LEADER 00000cam  2200481M  4500 
001    729020048 
003    OCoLC 
005    20191122043556.2 
006    m     o  d         
007    cr un|---uuuuu 
008    101115s2009    xx      o     000 0 eng d 
020    1282757822 
020    9781282757820 
020    9789814261647 
020    9814261645 
035    (OCoLC)729020048|z(OCoLC)816581849 
035    Ebook Central Science & Technology Ebook Subscription 
035    skip4alma 
040    IDEBK|beng|epn|cIDEBK|dOCLCQ|dEBLCP|dOCLCQ|dDEBSZ|dOCLCQ
       |dZCU|dOCLCQ|dMERUC|dICG|dOCLCO|dOCLCF|dAU@|dOCLCQ|dDKC
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049    txum 
050  4 TN690eb 
072  7 TDM|2bicssc 
245 00 Properties And Applications Of Complex Intermetallics. 
260    |bWorld Scientific|c2009. 
300    1 online resource (460) 
336    text|btxt|2rdacontent 
337    computer|bc|2rdamedia 
338    online resource|bcr|2rdacarrier 
505 0  Cover13; -- CONTENTS -- Foreword -- Chapter 1: Metallic, 
       Complex and So Different Jean-Marie Dubois -- 1. 
       Introduction -- 2. Historical Background -- 3. Complexity 
       in Real and Reciprocal Space -- 3.1. The example of 
       compounds of Al, Mg and Zn -- 3.2. Hierarchy, groups of 
       atoms and clusters -- 3.3. The key role played by disorder
       and defectsb -- 3.4. Definition of a CMA in reciprocal 
       space -- 4. Metallurgy and Surface Chemistry of CMAs -- 
       4.1. Preparation methods -- 4.2. Corrosion, oxidation and 
       interaction with chemical atmosphere -- 4.3. Atom 
       transport -- 4.4. Essential mechanical properties -- 4.5. 
       Metadislocations -- 5. Phase Selection -- 5.1. Hume-
       Rothery rules -- 5.2. More on specific Al-TM CMAs -- 5.3. 
       The case of g-brass type CMAs -- 5.4. The case of Al-Mg( -
       Zn) alloys -- 6. Properties of Al-Transition Metal(s) CMAs
       -- 6.1. The essential property of Al-TM CMAs -- 6.2. 
       Transport properties -- 6.3. Solid-solid contact -- 6.4. 
       Wetting against liquid metals -- 6.5. Wetting against 
       polar liquids -- 7. Inverse Nano-Structuration -- 8. 
       Conclusion -- Acknowledgments -- References -- Chapter 2: 
       Solution Growth of Intermetallic Single Crystals -- 1. 
       Introduction -- 2. What Do You Need? -- 3. Planning the 
       Growth -- 4. Assembling the Growth -- 5. Running the 
       Growth -- 6. Decanting -- 7. Opening the Growth and 
       Planning the Next One -- 8. Final Remarks -- 
       Acknowledgments -- References -- Chapter 3: Thermal 
       Conductivity of Complex Metallic Alloys13;10;Ana Smontara,
       Ante Bilu353;i263;, 381;eljko Bihar and Igor Smiljani263; 
       -- 1. Introduction -- 2. Basics of the Thermal 
       Conductivity Measurements -- 2.1. Heat losses in thermal 
       conductivity measurements -- 2.2. Example 8211; thermal 
       conductivity of magnetite Fe3O4 -- 3. The Analysis of 
       Experimental Thermal Conductivity Data -- 3.1. Thermal 
       conductivity of metals and alloys -- 3.2. Thermal 
       conductivity of complex metallic alloys -- 4. Conclusions 
       -- Acknowledgments -- References -- Chapter 4: 
       Thermoelectric Materials Silke Pashen -- 1. Introduction -
       - 2. Cage Compounds -- 2.1. Definitions -- 2.2. Examples -
       - 2.3. Characteristic properties of cage compounds -- 2.4.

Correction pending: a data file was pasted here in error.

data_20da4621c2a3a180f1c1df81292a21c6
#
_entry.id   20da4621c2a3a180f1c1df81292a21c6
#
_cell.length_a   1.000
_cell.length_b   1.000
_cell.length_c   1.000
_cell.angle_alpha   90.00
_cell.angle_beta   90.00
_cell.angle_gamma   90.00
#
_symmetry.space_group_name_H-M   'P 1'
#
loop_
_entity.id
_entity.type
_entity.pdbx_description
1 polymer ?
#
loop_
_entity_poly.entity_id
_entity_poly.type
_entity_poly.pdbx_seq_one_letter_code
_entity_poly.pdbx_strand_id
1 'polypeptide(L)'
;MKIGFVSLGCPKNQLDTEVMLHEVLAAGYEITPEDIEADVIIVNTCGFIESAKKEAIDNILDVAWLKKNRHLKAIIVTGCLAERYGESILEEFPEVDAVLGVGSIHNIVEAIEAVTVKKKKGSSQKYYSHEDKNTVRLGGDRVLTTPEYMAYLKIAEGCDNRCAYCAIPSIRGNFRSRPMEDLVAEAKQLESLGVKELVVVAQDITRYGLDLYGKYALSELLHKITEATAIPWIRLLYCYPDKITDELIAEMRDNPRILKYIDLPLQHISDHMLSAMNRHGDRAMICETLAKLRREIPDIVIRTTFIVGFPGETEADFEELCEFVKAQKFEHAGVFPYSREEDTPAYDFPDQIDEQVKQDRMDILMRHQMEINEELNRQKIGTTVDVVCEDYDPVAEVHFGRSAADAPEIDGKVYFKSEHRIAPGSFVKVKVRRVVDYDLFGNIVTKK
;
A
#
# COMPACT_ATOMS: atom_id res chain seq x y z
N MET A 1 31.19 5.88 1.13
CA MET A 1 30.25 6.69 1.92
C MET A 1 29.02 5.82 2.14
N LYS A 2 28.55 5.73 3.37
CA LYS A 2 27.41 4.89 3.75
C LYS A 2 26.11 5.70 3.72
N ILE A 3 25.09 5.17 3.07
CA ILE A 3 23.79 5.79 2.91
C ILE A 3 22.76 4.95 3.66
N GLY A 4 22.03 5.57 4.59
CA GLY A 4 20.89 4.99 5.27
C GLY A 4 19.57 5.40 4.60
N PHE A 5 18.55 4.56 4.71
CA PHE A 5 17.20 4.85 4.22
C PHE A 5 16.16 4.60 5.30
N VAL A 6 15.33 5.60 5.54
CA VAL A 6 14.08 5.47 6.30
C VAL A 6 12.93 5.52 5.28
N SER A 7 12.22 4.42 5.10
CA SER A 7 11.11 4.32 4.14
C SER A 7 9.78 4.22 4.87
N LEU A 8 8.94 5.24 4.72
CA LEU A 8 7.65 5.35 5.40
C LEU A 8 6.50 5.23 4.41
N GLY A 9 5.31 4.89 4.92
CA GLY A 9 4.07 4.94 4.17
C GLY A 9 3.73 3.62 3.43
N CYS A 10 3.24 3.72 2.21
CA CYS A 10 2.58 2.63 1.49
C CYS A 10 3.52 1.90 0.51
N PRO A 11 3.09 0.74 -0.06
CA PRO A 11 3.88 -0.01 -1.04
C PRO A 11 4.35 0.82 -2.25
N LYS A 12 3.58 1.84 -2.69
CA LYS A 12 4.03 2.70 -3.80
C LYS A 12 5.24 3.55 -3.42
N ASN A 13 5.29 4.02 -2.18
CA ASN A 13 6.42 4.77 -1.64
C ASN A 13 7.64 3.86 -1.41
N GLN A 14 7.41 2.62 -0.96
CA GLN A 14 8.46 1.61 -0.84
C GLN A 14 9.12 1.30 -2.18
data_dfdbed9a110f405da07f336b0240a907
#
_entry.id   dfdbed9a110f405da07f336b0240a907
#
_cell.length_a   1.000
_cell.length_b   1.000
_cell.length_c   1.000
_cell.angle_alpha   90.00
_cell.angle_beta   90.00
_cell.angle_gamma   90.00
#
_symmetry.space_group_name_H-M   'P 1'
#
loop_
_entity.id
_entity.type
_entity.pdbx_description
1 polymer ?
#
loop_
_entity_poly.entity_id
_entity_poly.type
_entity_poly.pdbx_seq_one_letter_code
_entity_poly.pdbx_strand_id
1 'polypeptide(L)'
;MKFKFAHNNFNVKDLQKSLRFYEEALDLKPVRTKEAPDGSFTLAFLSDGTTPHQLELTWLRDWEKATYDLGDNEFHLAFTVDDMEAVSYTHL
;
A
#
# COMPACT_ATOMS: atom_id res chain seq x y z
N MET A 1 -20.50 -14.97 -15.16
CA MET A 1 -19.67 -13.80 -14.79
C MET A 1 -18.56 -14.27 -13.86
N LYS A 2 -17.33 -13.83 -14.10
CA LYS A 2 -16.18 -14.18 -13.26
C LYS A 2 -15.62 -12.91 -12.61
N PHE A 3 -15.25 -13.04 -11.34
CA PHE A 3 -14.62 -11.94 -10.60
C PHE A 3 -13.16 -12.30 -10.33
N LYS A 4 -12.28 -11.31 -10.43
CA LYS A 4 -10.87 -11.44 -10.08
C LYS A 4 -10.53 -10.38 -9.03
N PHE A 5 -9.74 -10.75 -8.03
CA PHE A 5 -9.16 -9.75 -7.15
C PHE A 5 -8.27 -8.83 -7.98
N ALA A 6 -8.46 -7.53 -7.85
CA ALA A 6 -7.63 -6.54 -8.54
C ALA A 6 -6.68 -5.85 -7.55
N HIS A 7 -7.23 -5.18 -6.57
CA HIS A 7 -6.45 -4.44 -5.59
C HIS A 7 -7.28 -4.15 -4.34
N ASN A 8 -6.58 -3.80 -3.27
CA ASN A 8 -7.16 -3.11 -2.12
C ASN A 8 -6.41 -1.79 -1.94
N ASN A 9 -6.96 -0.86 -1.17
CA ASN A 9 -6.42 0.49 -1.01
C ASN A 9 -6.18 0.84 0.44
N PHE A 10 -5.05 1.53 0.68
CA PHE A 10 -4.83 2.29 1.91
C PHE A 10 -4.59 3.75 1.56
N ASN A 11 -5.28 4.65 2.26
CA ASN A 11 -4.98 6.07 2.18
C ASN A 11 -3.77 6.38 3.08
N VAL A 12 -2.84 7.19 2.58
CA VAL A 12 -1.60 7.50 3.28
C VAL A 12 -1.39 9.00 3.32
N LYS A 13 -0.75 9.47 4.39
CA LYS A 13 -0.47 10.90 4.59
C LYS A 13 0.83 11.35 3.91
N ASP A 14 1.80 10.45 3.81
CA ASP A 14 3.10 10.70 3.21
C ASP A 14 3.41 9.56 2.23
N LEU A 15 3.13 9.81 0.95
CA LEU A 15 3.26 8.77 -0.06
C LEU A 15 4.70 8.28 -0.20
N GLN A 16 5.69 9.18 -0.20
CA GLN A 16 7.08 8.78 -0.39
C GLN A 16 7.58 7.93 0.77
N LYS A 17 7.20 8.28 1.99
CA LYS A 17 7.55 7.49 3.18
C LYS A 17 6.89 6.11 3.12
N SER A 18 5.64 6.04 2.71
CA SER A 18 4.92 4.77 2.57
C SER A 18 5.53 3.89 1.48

Tuning for optimized performance -- 3. Strongly Correlated
       Cage Compounds -- 3.1. The concept of strongly correlated 
       cage compounds -- 3.2. Brief introduction to strongly 
       correlated electron systems -- 3.3. Attempts to obtain 
       strongly correlated cage compounds -- References -- 
       Chapter 5: Magnetism of Complex Metallic Alloys -- 1. Some
       Aspects of the CEF Theory -- 1.1. Magnetic properties of 
       free ions -- 1.2. The CEF Hamiltonian for Rare Earth 
       elements -- 1.3. Symmetry considerations -- 1.4. 
       Calculation of CEF splitting and 4f charge density -- 1.5.
       Ce3+ in cubic and hexagonal symmetries -- 1.6. Example: an
       Yb ion in a hexagonal CEF -- 2. Physical Properties and 
       CEF Effects -- 2.1. Inelastic neutron scattering -- 2.2. 
       The Schottky contribution to the speci c heat -- 2.3. 
       Magnetic entropy -- 2.4. Magnetisation and magnetic 
       susceptibility -- 2.5. Electrical resistivity -- 2.6. 
       Thermal Expansion and Magnetostriction -- 3. Magnetic 
       Behaviour of Complex Metallic Alloys: Skutterudite 
       PrFe4Sb12 -- 4. Outlook -- Acknowledgment -- References --
       A. Stevens Operators -- B. Tesseral Harmonics -- Chapter 6
       : Electronic Structure of Qua. 
506    Available only to authorized UTEP users. 
520    Complex metal alloys (CMAs) comprise a huge group of 
       largely unknown alloys and compounds, where many phases 
       are formed with crystal structures based on giant unit 
       cells containing atom clusters, ranging from tens of to 
       more than thousand atoms per unit cell. In these phases, 
       for many phenomena, the physical length scales are 
       substantially smaller than the unit-cell dimension. Hence,
       these materials offer unique combinations of properties 
       which are mutually exclusive in conventional materials, 
       such as metallic electric conductivity combined with low 
       thermal conductivity, good light absorption. 
650  0 Alloys|vCongresses. 
650  0 Intermetallic compounds|vCongresses. 
650  0 Physical metallurgy|vCongresses. 
655  7 Conference papers and proceedings.|2fast
       |0(OCoLC)fst01423772 
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